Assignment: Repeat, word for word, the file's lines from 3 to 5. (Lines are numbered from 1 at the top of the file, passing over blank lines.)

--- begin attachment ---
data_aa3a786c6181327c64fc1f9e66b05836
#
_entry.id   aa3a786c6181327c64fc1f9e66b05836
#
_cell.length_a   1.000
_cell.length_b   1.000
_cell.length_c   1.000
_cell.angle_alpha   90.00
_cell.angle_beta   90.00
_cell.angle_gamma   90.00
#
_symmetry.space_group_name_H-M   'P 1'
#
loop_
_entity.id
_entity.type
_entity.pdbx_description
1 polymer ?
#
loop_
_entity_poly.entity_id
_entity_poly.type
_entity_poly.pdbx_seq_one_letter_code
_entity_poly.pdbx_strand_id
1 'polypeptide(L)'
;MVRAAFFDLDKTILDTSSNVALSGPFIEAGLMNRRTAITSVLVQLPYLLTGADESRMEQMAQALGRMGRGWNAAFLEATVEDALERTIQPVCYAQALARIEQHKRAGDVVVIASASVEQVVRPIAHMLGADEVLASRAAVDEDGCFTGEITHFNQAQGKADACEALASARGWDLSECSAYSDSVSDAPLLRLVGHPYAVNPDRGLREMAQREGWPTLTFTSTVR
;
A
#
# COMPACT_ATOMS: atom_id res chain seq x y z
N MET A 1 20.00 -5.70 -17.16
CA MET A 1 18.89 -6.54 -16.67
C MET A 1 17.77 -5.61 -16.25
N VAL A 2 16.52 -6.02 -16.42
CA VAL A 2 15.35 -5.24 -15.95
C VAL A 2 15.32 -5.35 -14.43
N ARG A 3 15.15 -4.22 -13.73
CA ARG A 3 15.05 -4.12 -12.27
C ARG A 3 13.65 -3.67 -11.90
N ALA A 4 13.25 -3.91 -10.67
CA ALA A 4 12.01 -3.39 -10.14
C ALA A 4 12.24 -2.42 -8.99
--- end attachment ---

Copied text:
_entry.id   aa3a786c6181327c64fc1f9e66b05836
#
_cell.length_a   1.000